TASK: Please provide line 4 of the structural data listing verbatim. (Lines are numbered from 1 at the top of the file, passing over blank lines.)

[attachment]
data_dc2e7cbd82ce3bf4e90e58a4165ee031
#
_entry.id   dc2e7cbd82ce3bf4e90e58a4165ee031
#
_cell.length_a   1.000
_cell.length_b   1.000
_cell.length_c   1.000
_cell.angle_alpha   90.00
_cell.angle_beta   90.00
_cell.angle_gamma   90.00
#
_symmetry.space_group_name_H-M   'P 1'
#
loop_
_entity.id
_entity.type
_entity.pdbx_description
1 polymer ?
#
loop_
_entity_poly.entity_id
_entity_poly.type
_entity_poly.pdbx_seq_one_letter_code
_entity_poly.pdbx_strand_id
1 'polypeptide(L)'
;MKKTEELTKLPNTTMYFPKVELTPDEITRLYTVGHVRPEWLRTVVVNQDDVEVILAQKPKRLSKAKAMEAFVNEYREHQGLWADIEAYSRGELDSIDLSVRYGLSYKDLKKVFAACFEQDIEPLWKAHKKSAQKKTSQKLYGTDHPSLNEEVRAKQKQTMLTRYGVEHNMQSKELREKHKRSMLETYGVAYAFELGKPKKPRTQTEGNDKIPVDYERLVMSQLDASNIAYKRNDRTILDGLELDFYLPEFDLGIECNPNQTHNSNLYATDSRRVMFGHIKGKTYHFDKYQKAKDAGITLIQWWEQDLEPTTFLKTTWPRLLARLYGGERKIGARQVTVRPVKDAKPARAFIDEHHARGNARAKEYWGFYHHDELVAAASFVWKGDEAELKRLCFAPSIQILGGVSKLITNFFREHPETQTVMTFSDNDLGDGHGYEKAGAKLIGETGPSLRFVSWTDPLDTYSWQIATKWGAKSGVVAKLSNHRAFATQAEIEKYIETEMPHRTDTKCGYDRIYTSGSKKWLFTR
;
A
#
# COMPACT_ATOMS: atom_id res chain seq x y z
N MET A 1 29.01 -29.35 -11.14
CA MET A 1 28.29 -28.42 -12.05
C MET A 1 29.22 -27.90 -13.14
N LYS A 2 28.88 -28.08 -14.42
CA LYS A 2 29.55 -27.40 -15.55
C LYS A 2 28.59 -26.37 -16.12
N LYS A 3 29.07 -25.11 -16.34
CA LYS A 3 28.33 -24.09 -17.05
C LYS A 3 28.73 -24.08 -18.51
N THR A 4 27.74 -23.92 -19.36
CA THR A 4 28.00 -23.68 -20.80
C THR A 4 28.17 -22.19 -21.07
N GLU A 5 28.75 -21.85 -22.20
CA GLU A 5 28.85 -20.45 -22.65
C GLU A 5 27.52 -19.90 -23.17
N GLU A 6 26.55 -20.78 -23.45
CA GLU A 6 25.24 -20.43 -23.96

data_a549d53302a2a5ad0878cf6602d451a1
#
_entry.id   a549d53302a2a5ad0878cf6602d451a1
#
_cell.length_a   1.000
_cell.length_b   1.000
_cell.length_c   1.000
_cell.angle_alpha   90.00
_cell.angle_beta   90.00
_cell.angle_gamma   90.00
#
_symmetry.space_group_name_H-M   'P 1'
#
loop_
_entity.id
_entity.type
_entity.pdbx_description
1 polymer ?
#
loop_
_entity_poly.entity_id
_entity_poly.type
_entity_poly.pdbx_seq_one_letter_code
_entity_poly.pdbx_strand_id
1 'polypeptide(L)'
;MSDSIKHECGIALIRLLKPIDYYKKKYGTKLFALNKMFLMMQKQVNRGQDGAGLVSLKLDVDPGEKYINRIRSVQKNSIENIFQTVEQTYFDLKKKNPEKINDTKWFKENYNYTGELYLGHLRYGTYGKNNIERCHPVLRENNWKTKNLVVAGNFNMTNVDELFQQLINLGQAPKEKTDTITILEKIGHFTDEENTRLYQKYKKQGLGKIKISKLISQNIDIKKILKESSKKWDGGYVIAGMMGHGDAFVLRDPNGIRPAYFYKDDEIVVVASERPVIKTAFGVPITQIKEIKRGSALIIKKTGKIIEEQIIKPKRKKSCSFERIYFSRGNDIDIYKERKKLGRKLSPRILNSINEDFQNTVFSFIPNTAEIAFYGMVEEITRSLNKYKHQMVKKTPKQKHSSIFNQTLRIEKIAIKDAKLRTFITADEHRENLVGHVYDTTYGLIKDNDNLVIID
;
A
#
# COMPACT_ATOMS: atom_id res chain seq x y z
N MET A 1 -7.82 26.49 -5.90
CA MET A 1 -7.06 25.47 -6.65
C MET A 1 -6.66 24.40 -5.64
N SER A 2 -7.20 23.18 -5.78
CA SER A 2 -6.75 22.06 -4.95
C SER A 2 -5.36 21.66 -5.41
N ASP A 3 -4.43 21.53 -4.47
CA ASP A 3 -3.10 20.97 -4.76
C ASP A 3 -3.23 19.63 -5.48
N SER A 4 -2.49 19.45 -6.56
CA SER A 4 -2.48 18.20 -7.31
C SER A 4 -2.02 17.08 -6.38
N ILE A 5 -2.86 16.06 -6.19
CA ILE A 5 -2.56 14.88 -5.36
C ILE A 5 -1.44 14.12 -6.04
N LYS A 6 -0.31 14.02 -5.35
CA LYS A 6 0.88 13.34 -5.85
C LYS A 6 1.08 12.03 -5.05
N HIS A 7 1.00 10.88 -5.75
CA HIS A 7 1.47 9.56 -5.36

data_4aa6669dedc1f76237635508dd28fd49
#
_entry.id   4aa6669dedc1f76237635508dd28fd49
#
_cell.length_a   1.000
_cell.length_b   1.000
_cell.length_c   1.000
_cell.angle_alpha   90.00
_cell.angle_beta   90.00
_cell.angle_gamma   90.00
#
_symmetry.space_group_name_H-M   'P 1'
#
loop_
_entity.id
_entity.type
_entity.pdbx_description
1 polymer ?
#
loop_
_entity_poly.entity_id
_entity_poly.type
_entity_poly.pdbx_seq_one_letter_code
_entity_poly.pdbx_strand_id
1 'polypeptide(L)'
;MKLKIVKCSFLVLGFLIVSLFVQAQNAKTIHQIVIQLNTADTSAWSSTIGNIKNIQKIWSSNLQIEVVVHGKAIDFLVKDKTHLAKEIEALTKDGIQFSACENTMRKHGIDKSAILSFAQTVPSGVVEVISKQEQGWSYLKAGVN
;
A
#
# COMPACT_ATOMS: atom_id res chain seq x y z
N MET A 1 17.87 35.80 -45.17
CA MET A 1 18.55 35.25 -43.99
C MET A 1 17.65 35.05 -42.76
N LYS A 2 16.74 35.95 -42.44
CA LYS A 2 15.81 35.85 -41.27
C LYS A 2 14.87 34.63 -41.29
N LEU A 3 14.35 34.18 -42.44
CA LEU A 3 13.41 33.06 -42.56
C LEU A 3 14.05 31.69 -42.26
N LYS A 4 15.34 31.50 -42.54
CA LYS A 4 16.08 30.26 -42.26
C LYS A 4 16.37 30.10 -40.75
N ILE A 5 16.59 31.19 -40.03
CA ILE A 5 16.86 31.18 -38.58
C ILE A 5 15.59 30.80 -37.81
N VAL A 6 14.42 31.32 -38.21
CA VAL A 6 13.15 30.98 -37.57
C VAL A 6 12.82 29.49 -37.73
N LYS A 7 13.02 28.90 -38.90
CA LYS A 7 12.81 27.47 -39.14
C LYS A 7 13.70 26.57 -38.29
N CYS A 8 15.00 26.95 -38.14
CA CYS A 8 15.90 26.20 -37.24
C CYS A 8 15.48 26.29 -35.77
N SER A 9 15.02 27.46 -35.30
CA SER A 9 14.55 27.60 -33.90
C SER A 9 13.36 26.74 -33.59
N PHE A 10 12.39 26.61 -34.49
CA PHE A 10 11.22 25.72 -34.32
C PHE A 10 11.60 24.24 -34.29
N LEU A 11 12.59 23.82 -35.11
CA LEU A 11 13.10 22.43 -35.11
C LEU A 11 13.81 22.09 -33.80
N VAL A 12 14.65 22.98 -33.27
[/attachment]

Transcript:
#